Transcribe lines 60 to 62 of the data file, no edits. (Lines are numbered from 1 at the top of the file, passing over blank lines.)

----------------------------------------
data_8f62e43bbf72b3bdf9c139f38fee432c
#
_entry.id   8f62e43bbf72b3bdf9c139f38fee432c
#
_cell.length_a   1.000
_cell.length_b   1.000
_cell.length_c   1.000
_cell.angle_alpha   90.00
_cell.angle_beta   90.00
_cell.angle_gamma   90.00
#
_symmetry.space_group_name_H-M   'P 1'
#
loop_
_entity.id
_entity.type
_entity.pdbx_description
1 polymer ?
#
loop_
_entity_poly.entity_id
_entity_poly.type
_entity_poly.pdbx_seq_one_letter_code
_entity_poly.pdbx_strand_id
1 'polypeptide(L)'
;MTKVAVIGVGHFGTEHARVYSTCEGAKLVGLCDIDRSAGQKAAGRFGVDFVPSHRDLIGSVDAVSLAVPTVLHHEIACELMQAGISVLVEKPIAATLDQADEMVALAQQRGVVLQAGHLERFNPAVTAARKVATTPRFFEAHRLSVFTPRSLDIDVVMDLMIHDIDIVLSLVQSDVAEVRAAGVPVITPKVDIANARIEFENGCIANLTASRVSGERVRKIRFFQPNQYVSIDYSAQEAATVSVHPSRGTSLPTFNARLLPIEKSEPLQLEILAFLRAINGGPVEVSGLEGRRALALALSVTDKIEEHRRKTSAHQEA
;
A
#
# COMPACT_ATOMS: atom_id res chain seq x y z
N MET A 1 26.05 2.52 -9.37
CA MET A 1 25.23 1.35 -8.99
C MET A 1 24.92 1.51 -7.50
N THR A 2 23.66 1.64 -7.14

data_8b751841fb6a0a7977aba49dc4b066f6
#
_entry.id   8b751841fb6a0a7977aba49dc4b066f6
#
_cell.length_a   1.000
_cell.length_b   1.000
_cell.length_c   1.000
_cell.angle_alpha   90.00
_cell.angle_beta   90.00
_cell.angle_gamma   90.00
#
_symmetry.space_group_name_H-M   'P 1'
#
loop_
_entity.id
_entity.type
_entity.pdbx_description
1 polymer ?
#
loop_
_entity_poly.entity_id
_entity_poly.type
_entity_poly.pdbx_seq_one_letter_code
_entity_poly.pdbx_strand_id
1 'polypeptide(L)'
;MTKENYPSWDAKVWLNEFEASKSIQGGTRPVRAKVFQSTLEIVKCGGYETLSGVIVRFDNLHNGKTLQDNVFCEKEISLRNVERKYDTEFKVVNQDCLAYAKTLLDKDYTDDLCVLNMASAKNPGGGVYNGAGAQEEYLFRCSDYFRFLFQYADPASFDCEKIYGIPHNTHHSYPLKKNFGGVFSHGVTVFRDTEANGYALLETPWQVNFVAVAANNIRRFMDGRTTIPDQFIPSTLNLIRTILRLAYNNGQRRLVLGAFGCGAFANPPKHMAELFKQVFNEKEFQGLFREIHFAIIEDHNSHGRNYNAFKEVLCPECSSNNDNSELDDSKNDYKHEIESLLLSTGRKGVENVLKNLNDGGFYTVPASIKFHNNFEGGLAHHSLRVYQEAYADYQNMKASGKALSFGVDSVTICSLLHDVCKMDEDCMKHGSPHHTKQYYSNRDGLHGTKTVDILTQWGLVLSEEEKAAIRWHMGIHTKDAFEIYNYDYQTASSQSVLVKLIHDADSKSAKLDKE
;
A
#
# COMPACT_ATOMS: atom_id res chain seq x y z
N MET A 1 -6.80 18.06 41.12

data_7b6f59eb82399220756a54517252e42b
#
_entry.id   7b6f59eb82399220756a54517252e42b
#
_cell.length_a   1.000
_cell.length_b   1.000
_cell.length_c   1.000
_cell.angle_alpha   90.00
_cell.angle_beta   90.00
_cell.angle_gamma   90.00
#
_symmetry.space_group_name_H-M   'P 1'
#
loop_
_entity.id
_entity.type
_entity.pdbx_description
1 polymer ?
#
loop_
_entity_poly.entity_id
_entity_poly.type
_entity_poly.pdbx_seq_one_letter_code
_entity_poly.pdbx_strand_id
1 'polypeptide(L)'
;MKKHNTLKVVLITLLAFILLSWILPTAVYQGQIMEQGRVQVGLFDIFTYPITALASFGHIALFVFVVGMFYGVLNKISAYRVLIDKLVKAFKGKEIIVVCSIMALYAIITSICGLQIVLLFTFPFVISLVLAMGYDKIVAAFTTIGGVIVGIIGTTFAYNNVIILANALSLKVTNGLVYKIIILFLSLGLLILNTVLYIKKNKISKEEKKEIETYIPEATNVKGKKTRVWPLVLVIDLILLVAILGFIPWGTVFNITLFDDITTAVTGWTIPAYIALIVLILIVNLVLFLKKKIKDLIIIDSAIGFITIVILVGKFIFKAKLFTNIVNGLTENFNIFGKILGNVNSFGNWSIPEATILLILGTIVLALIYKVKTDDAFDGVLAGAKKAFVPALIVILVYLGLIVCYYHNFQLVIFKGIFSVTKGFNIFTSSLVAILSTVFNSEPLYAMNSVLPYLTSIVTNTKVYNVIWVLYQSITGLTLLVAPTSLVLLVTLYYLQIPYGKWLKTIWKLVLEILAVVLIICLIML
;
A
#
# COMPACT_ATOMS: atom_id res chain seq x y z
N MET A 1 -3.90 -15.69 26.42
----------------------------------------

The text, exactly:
;MTKENYPSWDAKVWLNEFEASKSIQGGTRPVRAKVFQSTLEIVKCGGYETLSGVIVRFDNLHNGKTLQDNVFCEKEISLRNVERKYDTEFKVVNQDCLAYAKTLLDKDYTDDLCVLNMASAKNPGGGVYNGAGAQEEYLFRCSDYFRFLFQYADPASFDCEKIYGIPHNTHHSYPLKKNFGGVFSHGVTVFRDTEANGYALLETPWQVNFVAVAANNIRRFMDGRTTIPDQFIPSTLNLIRTILRLAYNNGQRRLVLGAFGCGAFANPPKHMAELFKQVFNEKEFQGLFREIHFAIIEDHNSHGRNYNAFKEVLCPECSSNNDNSELDDSKNDYKHEIESLLLSTGRKGVENVLKNLNDGGFYTVPASIKFHNNFEGGLAHHSLRVYQEAYADYQNMKASGKALSFGVDSVTICSLLHDVCKMDEDCMKHGSPHHTKQYYSNRDGLHGTKTVDILTQWGLVLSEEEKAAIRWHMGIHTKDAFEIYNYDYQTASSQSVLVKLIHDADSKSAKLDKE
;
A